Starting and Running a Video Game Center Lounge: Do I need Cafe Software and How Do I get Tournaments Going?

From today’s show we covered the following topics:

  1. Introduction to the weekly Twitch-cast
  2. LAN Center start-up “Question of the Week”
    1. “How important is software for a LAN Center?”
    2. How important is software in other businesses?  Stock Control?  Sales projections?  Employee management?
    3. Software is crucial for controlling PC access, but also for saving $$$ in game purchases
    4. Even as a timer, software helps track time balances as well as cash balances
    5. Credit on store accounts is CRUCIAL
    6. Useful data such as games reaching license limit, times of the day/week when it is slowest, etc.
    7. Using the right software, eBash has set-up a 100+ network of systems in two days, had 5,000+ gamers create accounts and play by the hour and tracked stats and given away random prizes, sent out a follow-up email to the group
  3. LAN Center growth “Idea of the Week”
    1. “How do I get tournaments going at my center?”
    2. Tournament Negatives:
      1. Nothing worse than spending tons of time, money, energy promoting an event to only have a couple people show up
      2. Displaces regular customers during busiest times
      3. Extra Work, Extra Cost, Extra Systems
    3. Tournament Positives:
      1. Great way to reach new players
      2. Gives your center the sense of importance, coolness
      3. Always want to have something going on, events
    4. Types of Tournaments:
      1. Big Cash Money
      2. Random/Scrambled
      3. Money vs. Prizes vs. Fame (Call of Duty players asked about trophies)
      4. Not always PvP, sometimes PvE
      5. Find a way to create rivalries with schools, clans, etc.
    5. Promotion = success
      1. “Impromptu” tournaments have a place, but not a good idea for long term
      2. Start it a month away or more
      3. Fliers:  Colleges, High Schools, Local Game Stores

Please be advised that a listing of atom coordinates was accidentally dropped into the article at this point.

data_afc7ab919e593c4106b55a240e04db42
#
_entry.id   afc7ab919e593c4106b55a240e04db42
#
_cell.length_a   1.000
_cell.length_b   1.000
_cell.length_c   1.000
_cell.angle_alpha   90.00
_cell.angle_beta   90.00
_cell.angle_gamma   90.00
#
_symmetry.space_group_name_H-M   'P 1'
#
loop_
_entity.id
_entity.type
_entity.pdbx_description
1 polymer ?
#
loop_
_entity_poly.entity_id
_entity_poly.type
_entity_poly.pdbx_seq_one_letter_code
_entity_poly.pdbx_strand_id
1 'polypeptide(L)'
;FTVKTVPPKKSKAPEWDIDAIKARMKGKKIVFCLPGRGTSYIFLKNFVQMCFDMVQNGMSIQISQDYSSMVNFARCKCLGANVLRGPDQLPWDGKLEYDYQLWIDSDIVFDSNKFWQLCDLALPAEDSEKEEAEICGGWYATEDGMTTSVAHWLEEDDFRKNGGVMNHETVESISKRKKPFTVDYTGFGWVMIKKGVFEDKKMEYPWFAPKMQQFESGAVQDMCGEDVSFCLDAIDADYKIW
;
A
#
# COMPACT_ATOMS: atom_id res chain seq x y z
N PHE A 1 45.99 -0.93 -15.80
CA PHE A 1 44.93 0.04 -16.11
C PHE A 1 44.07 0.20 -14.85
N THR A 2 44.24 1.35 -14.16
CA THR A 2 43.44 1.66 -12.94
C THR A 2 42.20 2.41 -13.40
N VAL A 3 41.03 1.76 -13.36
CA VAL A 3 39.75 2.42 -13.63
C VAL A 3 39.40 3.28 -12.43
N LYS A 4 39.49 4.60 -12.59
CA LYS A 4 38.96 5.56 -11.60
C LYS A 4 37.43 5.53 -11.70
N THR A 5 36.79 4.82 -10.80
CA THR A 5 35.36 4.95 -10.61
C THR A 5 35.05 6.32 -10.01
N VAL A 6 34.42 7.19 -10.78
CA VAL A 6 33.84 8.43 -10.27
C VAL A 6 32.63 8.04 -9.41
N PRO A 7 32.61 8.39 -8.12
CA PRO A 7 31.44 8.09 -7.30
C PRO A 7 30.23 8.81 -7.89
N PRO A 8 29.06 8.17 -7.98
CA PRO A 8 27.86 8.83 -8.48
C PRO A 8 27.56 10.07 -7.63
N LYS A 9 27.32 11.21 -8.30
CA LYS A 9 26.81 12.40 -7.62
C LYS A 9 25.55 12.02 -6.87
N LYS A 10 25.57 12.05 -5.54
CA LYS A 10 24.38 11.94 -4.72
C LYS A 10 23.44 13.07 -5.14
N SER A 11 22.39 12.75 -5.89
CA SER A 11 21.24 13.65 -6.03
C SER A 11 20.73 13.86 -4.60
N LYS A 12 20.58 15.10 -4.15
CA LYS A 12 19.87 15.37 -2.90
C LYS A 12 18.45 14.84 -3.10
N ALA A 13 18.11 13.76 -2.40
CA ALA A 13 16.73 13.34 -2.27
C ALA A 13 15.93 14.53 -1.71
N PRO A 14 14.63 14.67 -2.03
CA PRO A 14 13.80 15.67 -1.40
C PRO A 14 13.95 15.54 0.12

6. Results
      1. Ladders, leaderboards, presetige
      2. Photos and social media
  4. ggCircuit PULSE:
    1. Halo API notes
    2. Skin Release Schedule
    3. Tournament system Updates
      1. Brackets can be for just Players  now, not just teams
      2. Admin can automatically add players
      3. Types:  PC, Xbox One, Playstation 4, Wii U
    4. Extra Life
    5. WANdemonium
  5. ggCircuit “Tip of the Week”
    1. Winter Season Details
  6. ggCircuit Center Spotlight – Escape Gaming
  7. Welcome to new ggCircuit centers
    1. FunFirst Gaming – Czech
  8. Ending – ggCircuit now over 70,000 gamers

4 thoughts on “Starting and Running a Video Game Center Lounge: Do I need Cafe Software and How Do I get Tournaments Going?

  1. Hi! I’ve been following you for quite some time and I’m on the process of opening my own LAN center in Mexico, but there’s something that still confuses me, how to handle Licensing for PC Games. Now that Valve Cyber Cafe is down, I haven’t found any other options that allow me to offer games to my costumers that are not F2P. I would really appreciate any advice on the matter, thanks a lot!!!

  2. Hey! Great question and one that I get a lot. Currently there is not an easy way to become “licensed” to run games at a center but there is also very little push back from publishers to get licensed. Because they do not have a program in place, they tend to just make sure that stores are not pirating copies of the game and not selling merchandise or profiting from the use of their trademarks and images. I cannot advise you one-way-or-another, but at eBash we are happy to welcome any publisher calling us so that we can talk to them more about all of the great things we are doing to promote their game! 🙂

    • And, from your experience, is it profitable to open a Center just with the free games? Because I’ve tried to contact Blizzard and Steam, and the only answer they gave me was to encourage customers to buy the games for themselves, and maybe use Family Sharing in the case of Steam.

      • You don’t have to just use free games. We still run a lot of games we buy on Steam for the players to use. The software we run shares the game licenses between the systems so you can own 8 copies of Rocket League on 60 PCs and our software launches the games anywhere until the 8 copies are in simultaneous use. Then when someone logs out, another person can launch the game.

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